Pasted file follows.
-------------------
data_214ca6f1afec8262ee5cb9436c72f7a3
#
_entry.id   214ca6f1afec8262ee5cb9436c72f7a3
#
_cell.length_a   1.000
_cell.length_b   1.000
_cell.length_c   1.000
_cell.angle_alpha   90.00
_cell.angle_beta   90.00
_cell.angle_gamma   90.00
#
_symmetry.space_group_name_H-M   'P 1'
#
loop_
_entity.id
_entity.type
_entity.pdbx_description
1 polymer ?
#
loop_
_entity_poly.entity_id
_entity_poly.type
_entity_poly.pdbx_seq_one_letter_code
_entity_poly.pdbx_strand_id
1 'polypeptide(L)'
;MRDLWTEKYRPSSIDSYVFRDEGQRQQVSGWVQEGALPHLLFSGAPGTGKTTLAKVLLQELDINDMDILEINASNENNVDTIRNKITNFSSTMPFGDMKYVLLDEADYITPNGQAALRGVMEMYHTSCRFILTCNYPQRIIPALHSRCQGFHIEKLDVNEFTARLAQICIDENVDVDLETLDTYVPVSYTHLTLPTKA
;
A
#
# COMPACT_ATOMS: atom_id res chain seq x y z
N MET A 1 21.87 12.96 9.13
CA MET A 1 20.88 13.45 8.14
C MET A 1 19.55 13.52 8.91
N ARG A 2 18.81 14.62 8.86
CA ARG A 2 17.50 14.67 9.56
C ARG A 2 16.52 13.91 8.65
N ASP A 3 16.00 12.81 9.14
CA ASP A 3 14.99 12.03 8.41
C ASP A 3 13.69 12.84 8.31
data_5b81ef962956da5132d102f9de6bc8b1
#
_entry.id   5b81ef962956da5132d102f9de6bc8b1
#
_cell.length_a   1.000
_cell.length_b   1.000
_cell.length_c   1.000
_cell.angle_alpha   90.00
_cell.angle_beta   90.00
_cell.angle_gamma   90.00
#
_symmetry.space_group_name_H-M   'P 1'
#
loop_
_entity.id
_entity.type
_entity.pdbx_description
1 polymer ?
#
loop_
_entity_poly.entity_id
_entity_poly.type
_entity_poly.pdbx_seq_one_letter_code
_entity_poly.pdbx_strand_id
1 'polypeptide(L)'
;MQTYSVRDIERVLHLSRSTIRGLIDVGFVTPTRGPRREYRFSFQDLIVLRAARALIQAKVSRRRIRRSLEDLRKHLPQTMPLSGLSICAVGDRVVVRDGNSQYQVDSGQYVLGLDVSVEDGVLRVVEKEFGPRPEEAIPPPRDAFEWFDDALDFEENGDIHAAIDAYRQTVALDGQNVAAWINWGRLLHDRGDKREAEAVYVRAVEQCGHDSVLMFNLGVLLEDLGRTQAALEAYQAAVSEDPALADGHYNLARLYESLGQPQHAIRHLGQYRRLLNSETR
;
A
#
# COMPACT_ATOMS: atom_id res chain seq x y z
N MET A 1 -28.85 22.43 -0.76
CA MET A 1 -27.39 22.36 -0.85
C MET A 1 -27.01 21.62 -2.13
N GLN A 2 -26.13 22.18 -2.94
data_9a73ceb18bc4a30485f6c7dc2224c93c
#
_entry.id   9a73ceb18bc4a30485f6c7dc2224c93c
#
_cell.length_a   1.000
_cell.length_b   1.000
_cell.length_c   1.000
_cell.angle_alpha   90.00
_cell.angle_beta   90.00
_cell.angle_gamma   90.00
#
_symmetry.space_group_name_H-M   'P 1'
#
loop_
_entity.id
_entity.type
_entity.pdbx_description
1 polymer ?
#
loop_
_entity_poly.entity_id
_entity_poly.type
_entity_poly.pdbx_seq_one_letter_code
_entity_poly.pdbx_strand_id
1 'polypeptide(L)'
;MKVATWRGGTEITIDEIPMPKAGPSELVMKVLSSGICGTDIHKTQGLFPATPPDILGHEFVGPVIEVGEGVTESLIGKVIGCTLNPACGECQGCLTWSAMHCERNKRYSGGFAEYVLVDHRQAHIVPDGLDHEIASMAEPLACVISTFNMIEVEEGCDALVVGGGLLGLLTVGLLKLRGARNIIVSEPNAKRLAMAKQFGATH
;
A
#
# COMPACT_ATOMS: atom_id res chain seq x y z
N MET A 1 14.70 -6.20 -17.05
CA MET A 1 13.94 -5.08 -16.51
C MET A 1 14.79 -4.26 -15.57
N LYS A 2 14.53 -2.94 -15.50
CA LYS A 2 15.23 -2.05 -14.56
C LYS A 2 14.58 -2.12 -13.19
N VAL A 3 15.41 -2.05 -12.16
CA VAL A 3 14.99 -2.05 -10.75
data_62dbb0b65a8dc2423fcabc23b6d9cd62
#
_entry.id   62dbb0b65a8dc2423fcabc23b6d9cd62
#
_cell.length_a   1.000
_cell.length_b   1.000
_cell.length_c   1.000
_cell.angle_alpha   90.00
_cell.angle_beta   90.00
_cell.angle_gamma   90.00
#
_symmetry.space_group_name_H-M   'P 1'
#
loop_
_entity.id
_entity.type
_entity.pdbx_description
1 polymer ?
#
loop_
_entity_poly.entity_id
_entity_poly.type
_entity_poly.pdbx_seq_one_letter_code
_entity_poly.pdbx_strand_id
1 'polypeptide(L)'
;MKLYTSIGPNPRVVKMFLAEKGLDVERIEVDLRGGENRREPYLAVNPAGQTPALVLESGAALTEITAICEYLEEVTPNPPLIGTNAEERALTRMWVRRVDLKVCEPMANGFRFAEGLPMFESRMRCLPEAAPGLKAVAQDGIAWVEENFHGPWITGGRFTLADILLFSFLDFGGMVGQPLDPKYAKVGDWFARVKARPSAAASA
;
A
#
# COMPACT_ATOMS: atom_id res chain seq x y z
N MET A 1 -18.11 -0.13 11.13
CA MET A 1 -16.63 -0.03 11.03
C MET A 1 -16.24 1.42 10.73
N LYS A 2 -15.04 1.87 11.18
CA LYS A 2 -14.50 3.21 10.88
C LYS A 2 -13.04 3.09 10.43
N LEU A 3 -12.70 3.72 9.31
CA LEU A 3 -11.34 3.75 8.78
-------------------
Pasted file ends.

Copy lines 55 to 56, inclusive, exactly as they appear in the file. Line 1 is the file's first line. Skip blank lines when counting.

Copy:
_entity.type
_entity.pdbx_description